景山公园 (Jingshan Park), Beijing, ChinaBest of all was the opportunity to dress up in period costumes, and take selfies.

Oh but 后海 (Hou Hai)? Oh, hello!
后海 (Hou Hai), Beijing, China
后海 (Hou Hai), Beijing, China
后海 (Hou Hai), Beijing, China
后海 (Hou Hai), Beijing, China
All this landscaping was first conceived a few centuries ago (or at least during the Ming Dynasty, 1368 – 1644) to conform to the Chinese idea of a place of natural beauty, where leisurely strolls could be taken by the water, under the hanging branches of willow trees.

hutong, Beijing, China
It was surrounded by spruced up hutongs that had been cleared of their residents and renovated into a historically-themed amusement park for tourists, with its tropes of ancient tea houses with caged singing birds, oriental-tiled roofs,

rickshaws, hutong, Beijing, China
rickshaws, hutong, Beijing, Chinaand shop-owners and rickshaw rider cartel all appropriately-attired and performing their set-pieces.

rickshaws, hutong, Beijing, China
Yet, they were not playing at riding rickshaw, for that was their true occupation, and one that might not have arisen if this theme park had not existed. What delicious hyperreality in (in)authentic Old Beijing!

And then, there was just the period-insensitive merchandising: candied fruit on sticks, giant cotton candy puffs:
candied fruit seller, hutong, Beijing, China
cotton candy, Beijing, China

And not quite behind the scenes, but people you might want to ignore to maintain the illusion, the road-sweepers and cleaners:
road sweeper, hutong, Beijing, China
road sweeper, hutong, Beijing, China

One cannot google “hutongs” without coming upon loads of complaints about the loss of authenticity after the hutongs were demolished or sanitised of all grime, rats and vermin, falling tiles, pot holes.
sun setting over the Forbidden City, Beijing, China
Beijing, China
But first, what is this authenticity that we all seem to hold in high regard yet appear unable to accurately define?

景山公园 (Jingshan Park), Beijing, ChinaWould this scene be less authentic if you knew these people had been auditioned and given costumes to wear? What if they were really from a minority race, local tourists visiting from a village, but told to put on these outfits by their tour agency? And should they not even have gotten help from a tour agency to see the big city because that would make their experience inauthentic?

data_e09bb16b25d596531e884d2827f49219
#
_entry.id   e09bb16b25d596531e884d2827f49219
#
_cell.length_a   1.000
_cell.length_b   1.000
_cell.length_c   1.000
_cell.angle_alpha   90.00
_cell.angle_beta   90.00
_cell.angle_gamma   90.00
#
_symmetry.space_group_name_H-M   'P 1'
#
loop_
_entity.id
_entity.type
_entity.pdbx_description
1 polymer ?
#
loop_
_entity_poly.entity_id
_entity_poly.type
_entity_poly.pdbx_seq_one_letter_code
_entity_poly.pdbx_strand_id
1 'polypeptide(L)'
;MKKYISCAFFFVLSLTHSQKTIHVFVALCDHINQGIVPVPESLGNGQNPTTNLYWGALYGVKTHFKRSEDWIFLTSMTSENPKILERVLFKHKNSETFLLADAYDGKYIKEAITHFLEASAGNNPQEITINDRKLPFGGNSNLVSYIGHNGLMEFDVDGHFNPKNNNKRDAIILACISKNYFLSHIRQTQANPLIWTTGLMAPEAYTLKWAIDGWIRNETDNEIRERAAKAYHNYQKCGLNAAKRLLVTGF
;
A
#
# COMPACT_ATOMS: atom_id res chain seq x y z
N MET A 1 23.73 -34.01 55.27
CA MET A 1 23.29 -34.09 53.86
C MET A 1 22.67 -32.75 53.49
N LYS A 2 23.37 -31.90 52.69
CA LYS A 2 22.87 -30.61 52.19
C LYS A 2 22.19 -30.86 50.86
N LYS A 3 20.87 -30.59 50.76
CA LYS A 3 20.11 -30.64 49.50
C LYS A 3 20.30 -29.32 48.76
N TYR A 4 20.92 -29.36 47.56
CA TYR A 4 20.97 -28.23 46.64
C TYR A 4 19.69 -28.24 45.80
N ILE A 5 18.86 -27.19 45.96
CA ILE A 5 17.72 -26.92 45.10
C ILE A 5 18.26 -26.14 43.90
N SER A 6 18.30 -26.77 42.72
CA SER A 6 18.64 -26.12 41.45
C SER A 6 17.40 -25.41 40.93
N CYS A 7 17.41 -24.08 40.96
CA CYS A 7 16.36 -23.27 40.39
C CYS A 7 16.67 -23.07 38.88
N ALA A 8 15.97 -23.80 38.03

And second, why would the presence of “authenticity”, if it could be defined, be preferable for life and for society?

Culture Shock and Eating in Beijing, China

London -> Harwich -> Hoek of Holland -> Amsterdam (Holland) -> Copenhagen (Denmark) -> Stockholm (Sweden) -> Riga (Latvia) -> Moscow (Russia) -> [Trans-siberian or Trans-mongolian Express] -> Ulaanbaatar (Mongolia) -> [Trans-mongolian Express] -> Beijing (China)

Beijing was a bit of a culture shock.

I’d worked in Shanghai before of course, but had been driven around in company cars or taxis, and stayed in hotels where every requirement and request had been met efficiently by the concierge. (Shanghainese friends would say disparagingly at this point that the superiority of Shanghai has nothing to do with this.) Now, my backpack full of Mongolian winter clothes and I were being pushed towards the exit of the 北京火车站 (Beijing Railway Station) by a sea of humanity, drowning in the cacophony of shouting and high-pitched women making the announcements.

I held up a bit of the tide enough to ask a security guard about left luggage, but could barely hear her replies or, be heard.

“Can you speak-a English!” she shouted, waving her handheld metal detector about.

“I AM SPEAKING ENGLISH!” I replied. To no avail. She was not familiar with such a business concept, and said kindly that I could leave my bag with her if I wanted. Outside the 北京火车站, after buttonholing several groups of security personnel, one man left his post to show me to the door of the left luggage facility. It was on an upper floor, but its entrance was along a row of similar looking shops with gaudy red signs.

A further problem: Beijing yuan, or the lack thereof. Surprisingly, there were no moneychangers at the railway station. Across the overhead bridge, the Postal Savings Bank of China did not have a foreign exchange service, but perhaps I could try the bank a street away? That bank did not accept British pounds or Singapore dollars, perhaps I could try another bank a block away? Yes that bank did accept British pounds but they did not look new enough.